Update on SEC and DOJ Investigations

     The SEC and the DOJ continue to conduct investigations into accounting and disclosure practices of the Company. Those investigations have focused on transactions principally involving the Company’s America Online segment that were entered into after July 1, 1999, including advertising arrangements, the methods used by the America Online segment to report its subscriber numbers and the accounting related to the consolidation of, and equity accounting for, America Online’s interest in AOL Europe prior to January 2002.

     The Company commenced an internal review under the direction of the Company’s Chief Financial Officer into advertising transactions at the America Online segment (“CFO review”) during 2002. As a result of the CFO review, the Company announced on October 23, 2002 that it intended to adjust the accounting for certain transactions. The adjustment had an aggregate impact of reducing the advertising and commerce revenues of the Company during the period from the third quarter of 2000 through the second quarter of 2002 by $190 million. On January 28, 2003, the Company filed amendments to its Annual Report on Form 10-K/A for the year ended December 31, 2001 and its Quarterly Reports on Form 10-Q for the quarters ended March 31, 2002 and June 30, 2002 that included restated financial statements reflecting the adjustments announced on October 23, 2002. Although the Company has continued its CFO review process, except as discussed below, the Company has not, to date, determined that any further restatement is necessary.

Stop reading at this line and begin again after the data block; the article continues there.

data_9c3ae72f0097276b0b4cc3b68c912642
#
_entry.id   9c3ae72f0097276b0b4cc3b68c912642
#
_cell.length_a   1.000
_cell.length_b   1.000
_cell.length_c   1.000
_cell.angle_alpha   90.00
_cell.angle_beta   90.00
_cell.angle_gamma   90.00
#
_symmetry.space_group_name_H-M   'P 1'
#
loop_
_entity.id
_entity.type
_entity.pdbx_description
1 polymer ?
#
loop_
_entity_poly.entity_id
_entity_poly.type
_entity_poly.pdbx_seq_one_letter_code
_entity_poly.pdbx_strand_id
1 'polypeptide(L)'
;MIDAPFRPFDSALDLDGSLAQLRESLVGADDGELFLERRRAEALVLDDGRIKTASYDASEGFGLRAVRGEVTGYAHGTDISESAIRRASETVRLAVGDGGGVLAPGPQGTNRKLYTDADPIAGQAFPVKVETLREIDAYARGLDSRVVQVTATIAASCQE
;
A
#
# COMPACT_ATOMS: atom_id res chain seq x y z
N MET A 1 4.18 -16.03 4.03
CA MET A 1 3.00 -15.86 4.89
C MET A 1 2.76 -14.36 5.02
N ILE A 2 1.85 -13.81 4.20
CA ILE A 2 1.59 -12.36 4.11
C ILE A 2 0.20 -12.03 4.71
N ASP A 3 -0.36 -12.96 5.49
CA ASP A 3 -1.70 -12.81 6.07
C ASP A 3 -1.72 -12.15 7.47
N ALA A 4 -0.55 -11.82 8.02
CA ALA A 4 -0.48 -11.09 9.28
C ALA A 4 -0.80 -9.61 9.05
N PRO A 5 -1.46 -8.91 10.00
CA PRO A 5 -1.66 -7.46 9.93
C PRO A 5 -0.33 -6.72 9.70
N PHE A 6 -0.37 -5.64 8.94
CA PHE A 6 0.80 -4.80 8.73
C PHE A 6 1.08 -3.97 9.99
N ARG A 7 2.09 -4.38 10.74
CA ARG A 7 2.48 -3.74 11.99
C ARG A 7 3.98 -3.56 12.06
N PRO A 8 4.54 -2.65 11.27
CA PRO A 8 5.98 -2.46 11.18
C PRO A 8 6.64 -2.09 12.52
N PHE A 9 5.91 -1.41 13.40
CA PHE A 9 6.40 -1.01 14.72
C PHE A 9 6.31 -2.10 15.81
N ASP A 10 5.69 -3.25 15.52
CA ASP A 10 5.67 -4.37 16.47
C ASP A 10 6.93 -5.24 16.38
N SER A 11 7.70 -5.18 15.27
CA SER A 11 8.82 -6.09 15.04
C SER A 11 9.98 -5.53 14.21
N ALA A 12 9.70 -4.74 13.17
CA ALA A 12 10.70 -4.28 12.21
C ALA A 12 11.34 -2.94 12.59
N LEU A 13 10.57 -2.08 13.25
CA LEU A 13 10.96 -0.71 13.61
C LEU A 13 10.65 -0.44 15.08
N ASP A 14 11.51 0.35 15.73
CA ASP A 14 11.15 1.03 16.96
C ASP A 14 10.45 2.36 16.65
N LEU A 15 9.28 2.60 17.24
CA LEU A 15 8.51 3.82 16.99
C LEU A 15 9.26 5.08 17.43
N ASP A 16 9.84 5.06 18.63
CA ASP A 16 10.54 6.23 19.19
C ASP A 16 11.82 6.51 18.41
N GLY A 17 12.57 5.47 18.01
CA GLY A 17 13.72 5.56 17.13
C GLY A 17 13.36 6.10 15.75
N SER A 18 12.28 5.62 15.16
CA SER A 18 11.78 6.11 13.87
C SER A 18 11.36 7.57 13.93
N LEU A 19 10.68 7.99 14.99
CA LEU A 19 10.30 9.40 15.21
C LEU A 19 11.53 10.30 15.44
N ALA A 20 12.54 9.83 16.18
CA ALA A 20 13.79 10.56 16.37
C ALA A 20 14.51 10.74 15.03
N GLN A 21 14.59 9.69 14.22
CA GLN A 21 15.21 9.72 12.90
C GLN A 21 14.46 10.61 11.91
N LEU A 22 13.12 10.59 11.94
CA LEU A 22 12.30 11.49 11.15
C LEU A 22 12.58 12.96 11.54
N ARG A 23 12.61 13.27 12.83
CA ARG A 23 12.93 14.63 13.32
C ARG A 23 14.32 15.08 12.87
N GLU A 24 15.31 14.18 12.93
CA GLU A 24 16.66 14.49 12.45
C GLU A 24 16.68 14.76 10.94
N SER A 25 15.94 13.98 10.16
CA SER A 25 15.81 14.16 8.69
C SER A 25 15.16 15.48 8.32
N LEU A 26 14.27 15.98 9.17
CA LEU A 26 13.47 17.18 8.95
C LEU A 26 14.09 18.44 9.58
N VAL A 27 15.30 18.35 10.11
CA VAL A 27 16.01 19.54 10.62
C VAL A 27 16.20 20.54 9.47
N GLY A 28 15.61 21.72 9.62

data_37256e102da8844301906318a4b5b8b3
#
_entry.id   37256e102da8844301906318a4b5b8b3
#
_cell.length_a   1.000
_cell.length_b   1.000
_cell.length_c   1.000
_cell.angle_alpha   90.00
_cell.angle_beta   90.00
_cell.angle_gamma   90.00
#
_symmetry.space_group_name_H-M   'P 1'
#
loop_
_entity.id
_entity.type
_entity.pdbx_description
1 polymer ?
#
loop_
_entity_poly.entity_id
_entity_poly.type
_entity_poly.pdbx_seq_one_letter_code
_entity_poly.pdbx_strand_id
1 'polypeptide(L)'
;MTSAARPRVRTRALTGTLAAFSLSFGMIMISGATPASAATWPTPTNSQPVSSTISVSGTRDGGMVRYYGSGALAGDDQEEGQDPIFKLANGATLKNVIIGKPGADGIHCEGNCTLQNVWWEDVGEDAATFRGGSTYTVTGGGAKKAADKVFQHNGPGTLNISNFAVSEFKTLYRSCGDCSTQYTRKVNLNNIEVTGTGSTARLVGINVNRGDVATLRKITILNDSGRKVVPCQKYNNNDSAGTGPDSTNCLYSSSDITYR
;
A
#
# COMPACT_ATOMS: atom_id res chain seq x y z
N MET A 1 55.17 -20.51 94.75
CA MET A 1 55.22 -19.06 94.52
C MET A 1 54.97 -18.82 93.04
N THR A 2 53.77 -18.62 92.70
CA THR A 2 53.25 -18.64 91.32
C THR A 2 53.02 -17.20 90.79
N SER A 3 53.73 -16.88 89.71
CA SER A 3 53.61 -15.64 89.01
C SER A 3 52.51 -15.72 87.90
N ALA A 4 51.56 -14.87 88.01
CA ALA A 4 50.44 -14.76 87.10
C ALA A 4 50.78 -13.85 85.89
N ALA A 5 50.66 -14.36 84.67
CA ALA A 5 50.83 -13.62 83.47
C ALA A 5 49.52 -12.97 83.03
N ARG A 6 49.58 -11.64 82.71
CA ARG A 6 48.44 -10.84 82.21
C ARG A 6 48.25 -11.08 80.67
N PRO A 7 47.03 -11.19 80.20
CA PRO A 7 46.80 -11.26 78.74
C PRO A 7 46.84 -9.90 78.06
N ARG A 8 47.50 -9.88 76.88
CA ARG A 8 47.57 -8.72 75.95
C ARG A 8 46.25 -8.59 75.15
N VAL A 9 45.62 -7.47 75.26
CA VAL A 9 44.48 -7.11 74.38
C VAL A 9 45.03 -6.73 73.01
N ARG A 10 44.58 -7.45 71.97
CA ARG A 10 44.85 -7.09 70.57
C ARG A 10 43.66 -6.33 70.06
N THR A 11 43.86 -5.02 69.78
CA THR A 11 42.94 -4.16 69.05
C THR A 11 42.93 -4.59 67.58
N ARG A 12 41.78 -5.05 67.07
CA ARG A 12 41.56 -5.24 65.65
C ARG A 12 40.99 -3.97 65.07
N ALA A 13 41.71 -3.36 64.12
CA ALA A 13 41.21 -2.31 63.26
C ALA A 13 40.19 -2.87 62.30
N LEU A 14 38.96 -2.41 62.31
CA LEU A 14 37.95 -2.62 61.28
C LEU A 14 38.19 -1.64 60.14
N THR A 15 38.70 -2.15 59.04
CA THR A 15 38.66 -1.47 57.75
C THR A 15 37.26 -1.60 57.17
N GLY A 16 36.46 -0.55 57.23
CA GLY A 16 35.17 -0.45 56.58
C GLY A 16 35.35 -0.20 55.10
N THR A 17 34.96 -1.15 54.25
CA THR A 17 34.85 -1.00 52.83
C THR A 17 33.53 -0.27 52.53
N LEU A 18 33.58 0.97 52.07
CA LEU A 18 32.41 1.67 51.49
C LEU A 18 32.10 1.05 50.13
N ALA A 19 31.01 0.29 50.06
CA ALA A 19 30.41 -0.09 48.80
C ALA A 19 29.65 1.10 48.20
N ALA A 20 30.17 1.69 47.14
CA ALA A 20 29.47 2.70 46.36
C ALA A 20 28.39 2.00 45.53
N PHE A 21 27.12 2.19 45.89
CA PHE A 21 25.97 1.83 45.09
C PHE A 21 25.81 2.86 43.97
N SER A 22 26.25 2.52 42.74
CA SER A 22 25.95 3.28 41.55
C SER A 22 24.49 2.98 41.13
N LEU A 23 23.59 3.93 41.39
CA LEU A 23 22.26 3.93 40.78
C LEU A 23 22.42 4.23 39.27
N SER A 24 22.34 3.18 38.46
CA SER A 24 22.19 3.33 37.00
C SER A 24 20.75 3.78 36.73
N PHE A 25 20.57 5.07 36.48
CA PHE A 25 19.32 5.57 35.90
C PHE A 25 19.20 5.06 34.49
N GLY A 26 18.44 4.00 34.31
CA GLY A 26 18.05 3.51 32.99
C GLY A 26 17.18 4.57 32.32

In its Annual Report on Form 10-K for the year ended December 31, 2002, the Company disclosed that the staff of the SEC had informed the Company that, based on information provided to the SEC by the Company, it was the preliminary view of the SEC staff that the Company’s accounting for two related transactions between America Online and Bertelsmann should be adjusted. Pursuant to a March 2000 agreement between the parties (the “Put/Call Agreement”), Bertelsmann had the right at two separate times to put a portion of its interest in AOL Europe to the Company (80% in January 2002 and the remaining 20% in July 2002) at a price established by the Put/Call Agreement. The Company also had the right to exercise a call of Bertelsmann’s interests in AOL Europe at a higher price. Pursuant to the Put/Call Agreement, once Bertelsmann exercised its put rights, the Company had the option, at its discretion up to the day before the closing date, to pay the previously-established put price to Bertelsmann either in cash, Company stock or a combination thereof. In the event the Company elected to use stock, the Company was required to deliver stock in a value equal to the amount of the put price determined based on the average of the closing price for the 30 trading days ending 13 trading days before the closing of the put transaction.